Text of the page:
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Flagrant discovery violations support dismissal sanction.

Byline: Virginia Lawyers Weekly

The failure of a nurse practitioner to produce thousands of email messages in her suits against a hospital, and her submission, after a day-long deposition, of a 54-page declaration that rendered her deposition useless, supported the district court's decision to dismiss three suits as a sanction.


Mitra Rangarajan, who claims that she was constructively discharged as a nurse practitioner at the School of Medicine of Johns Hopkins University commenced four separate actions against the university arising out of the same course of events and alleging state torts of defamation and interference with prospective advantage, as well as violations of the False Claims Act, the Maryland False Health Claims Act, Title VII and 42 U.S.C. 1981.

The district court dismissed one action for failure to prosecute and the remaining three actions as the sanction for Rangarajan's "flagrant and unremitting" violations of the Federal Rules of Civil Procedure, especially with respect to discovery and summary judgment practice. On appeal, Rangarajan contends that the district court abused its discretion by failing to give her adequate warning of the sanction and failing to show required restraint by imposing lesser sanctions.


Rangarajan first argues that prior warning of sanctions was required and that she did not receive prior warning. We reject both arguments.

First, as a factual matter, Rangarajan did receive notice that dismissal of her actions was a potential sanction when the district court, in response to Johns Hopkins' motion for sanctions, alerted her that the motion "raised some serious issues" regarding her failure to comply with rules relating to discovery and summary judgment. Johns Hopkins' motion itself detailed the alleged failures and sought dismissal of the first and second actions as a sanction.

The gravity of the issues was also conveyed to Rangarajan by the district court's order staying proceedings in not only the first and second actions, but also in the fourth action. Moreover, Rangarajan conceded in her response that she knew that the sanction of dismissal was on the table, as she fully addressed the sanction of dismissal, arguing that it was "not warranted" and that Johns Hopkins' motion was only an effort at distracting the court from the truth. She also argued that she had not received clear notice of potential dismissal, yet, in making that argument itself before any sanction was imposed, she revealed that she had notice. Moreover, Rangarajan's contention that a clear and explicit warning of dismissal must always be given is not supported by any specific authority.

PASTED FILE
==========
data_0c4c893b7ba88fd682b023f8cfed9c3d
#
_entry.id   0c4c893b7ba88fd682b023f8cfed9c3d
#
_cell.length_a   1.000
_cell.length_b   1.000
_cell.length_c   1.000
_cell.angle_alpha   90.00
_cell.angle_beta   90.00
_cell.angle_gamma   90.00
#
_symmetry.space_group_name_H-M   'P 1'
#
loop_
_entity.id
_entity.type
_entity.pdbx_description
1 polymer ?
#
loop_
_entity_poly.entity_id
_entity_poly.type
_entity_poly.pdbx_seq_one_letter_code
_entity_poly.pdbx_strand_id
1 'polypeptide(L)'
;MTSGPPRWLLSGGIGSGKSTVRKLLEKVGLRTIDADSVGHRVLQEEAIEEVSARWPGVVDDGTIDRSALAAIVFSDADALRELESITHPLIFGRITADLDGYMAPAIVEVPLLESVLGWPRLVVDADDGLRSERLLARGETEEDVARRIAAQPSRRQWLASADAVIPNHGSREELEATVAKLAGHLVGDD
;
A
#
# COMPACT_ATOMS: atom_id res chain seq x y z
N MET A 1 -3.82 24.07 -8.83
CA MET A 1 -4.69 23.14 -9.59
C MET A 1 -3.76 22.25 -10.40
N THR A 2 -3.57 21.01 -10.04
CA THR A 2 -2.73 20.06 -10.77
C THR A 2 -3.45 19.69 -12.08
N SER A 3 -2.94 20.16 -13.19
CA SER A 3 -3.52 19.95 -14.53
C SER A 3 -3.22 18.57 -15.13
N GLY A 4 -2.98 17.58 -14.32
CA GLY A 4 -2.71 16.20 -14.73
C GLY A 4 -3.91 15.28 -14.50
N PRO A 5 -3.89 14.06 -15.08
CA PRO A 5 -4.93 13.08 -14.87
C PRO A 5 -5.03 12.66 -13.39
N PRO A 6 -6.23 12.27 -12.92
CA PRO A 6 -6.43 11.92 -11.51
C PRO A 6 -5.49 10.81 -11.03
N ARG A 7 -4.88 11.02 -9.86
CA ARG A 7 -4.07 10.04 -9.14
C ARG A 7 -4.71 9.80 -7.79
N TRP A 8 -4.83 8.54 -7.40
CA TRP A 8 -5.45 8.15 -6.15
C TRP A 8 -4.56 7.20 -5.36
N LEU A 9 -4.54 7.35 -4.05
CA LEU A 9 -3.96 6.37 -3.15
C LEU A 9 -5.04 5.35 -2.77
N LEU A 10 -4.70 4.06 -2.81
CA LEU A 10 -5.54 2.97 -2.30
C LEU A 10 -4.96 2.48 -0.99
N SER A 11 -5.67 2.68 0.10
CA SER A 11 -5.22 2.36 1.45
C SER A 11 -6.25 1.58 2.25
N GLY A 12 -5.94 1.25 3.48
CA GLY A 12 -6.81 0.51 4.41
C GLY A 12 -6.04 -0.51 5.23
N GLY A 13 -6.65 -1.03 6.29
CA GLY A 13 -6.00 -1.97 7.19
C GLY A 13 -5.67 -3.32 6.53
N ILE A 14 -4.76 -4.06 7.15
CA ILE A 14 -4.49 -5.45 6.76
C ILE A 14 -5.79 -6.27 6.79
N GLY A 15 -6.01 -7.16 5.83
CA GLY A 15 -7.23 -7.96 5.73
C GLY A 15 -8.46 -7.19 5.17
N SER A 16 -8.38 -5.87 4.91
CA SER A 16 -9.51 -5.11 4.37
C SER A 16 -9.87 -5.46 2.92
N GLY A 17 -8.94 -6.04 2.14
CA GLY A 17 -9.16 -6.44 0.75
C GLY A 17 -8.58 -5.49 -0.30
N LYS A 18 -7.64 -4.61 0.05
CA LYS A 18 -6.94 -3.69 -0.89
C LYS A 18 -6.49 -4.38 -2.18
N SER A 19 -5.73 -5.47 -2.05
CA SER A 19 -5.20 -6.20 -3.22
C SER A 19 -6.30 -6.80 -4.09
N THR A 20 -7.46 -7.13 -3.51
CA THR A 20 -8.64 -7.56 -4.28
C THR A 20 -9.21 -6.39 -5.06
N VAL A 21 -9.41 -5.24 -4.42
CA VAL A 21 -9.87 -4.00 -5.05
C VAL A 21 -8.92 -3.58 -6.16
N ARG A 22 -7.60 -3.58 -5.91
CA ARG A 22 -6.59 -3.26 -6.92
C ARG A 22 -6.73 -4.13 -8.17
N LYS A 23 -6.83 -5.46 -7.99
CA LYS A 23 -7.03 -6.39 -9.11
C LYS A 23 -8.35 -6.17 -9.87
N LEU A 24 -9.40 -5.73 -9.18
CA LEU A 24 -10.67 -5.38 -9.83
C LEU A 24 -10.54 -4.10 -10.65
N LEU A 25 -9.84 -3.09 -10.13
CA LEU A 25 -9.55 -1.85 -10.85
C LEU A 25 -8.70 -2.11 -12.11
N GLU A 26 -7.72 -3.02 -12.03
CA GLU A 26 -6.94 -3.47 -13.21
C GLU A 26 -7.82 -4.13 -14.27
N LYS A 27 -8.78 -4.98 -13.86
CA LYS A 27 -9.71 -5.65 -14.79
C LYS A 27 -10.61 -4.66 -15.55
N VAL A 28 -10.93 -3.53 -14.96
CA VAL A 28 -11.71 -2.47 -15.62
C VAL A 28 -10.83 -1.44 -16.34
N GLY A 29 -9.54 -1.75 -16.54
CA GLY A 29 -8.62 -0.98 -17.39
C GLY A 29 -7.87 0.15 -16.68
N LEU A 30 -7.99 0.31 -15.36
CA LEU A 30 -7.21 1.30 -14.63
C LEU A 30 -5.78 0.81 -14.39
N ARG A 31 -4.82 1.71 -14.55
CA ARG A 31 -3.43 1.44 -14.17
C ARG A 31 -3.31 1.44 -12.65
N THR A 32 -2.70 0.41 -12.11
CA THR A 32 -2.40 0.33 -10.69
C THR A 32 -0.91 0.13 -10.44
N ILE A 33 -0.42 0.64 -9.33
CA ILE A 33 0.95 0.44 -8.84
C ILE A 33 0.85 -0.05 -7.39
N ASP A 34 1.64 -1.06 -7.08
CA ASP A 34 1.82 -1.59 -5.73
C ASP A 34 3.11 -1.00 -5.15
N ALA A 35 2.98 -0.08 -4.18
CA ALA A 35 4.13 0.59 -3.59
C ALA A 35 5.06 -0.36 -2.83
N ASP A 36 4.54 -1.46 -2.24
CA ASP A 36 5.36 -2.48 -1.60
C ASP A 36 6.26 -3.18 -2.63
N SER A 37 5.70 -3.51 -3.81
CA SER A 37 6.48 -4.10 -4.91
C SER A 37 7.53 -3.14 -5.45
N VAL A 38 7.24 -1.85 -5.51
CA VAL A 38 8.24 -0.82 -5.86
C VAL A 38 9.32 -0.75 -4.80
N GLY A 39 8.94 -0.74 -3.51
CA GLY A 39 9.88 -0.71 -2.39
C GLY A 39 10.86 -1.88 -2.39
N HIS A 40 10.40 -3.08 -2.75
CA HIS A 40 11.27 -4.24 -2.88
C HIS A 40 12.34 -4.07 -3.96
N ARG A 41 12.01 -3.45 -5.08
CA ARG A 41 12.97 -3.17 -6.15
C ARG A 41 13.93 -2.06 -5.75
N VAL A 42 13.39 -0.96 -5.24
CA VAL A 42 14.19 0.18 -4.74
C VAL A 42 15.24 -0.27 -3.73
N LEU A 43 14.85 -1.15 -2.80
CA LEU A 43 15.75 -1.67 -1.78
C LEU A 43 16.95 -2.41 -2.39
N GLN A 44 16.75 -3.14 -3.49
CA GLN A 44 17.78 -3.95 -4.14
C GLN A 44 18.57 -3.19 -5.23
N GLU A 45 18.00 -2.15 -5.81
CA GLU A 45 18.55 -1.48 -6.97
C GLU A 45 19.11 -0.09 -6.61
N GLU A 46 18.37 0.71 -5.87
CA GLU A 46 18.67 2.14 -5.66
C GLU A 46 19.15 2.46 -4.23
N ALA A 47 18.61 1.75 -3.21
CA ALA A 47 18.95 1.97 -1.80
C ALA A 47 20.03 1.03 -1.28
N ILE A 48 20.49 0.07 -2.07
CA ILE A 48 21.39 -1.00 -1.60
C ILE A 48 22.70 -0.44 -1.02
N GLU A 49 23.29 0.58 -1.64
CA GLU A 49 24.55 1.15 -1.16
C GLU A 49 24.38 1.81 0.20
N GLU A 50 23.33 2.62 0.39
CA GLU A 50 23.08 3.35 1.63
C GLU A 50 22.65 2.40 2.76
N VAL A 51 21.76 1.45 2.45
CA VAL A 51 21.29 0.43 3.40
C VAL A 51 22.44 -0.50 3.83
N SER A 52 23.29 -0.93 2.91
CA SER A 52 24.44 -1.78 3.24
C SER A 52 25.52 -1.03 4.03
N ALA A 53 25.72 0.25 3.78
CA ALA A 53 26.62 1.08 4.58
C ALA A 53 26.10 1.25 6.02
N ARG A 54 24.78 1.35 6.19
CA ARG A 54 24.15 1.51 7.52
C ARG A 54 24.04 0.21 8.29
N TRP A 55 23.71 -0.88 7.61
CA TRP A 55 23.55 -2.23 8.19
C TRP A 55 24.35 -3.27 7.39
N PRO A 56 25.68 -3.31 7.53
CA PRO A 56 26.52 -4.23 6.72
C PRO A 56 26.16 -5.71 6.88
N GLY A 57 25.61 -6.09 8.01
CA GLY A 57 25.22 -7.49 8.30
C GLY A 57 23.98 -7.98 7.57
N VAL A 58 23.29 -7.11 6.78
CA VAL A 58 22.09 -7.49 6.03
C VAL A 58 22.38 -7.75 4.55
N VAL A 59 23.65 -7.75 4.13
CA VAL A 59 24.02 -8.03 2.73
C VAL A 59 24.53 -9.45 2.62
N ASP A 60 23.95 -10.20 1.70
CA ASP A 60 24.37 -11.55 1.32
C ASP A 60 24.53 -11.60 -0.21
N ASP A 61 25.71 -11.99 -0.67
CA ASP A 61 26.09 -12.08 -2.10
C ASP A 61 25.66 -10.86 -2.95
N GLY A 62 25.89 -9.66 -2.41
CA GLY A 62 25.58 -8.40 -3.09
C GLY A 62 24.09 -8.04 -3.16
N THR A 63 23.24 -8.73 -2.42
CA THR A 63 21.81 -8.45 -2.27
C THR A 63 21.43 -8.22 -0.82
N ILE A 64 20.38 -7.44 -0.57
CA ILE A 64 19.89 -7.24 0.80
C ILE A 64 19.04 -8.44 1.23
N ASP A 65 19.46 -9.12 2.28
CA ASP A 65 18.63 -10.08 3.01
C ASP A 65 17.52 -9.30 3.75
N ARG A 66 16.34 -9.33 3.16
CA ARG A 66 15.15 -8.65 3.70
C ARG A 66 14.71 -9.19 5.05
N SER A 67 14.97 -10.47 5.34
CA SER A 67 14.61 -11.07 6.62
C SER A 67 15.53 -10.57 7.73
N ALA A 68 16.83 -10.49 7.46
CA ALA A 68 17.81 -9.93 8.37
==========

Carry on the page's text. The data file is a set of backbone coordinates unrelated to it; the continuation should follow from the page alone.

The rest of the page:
Rangarajan's argument that the district court failed to exhibit restraint by declining to impose lesser sanctions challenges the court's exercise of discretion with respect to its inherent power to dismiss an action. In the course of discovery, Rangarajan flagrantly failed to produce thousands of documents, several of which were core documents relating to her claims. She later produced some of those documents for the first time during the summary judgment process, because she thought she needed them to make her points. Also, after giving a daylong deposition, she sought to undermine and recant her testimony in a long, 54-page declaration that, as the district court found, rendered her deposition essentially useless. Finally, she challenged the transcription of her deposition, claiming it was deliberately altered and recreated by the court reporter, a conclusion that the district court found to be conclusively false. In short, she rendered virtually useless the entire discovery process, in which the parties had invested substantial time and money. We hold that the district court did not abuse its discretion in dismissing the actions.

Finally, Rangarajan contends that the sanction imposed by the district court should not have included dismissal of the fourth action because the reasons that the district court gave for dismissal of the first and second actions were not applicable to the fourth action. As the court found, Rangarajan's misconduct in litigating would not likely have abated in the future. We believe, moreover, that the unnecessary multiplicity of actions was an abuse that colored Rangarajan's entire litigation efforts. The district court thus did not abuse its discretion in including the fourth action in the scope of its sanction.


Rangarajan v. Johns Hopkins University, Appeal No. 17-1834, Feb. 22, 2019. 4th Cir. (Niemeyer), from DMD at Baltimore (Nickerson). Erienne A. Sutherell for Appellant, Robert Thomas Smith for Appellee. VLW No. 019-2-061, 20 pp.

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Title Annotation:Rangarajan v. Johns Hopkins University, U.S. Court of Appeals for the 4th Circuit
Publication:Virginia Lawyers Weekly
Date:Mar 8, 2019
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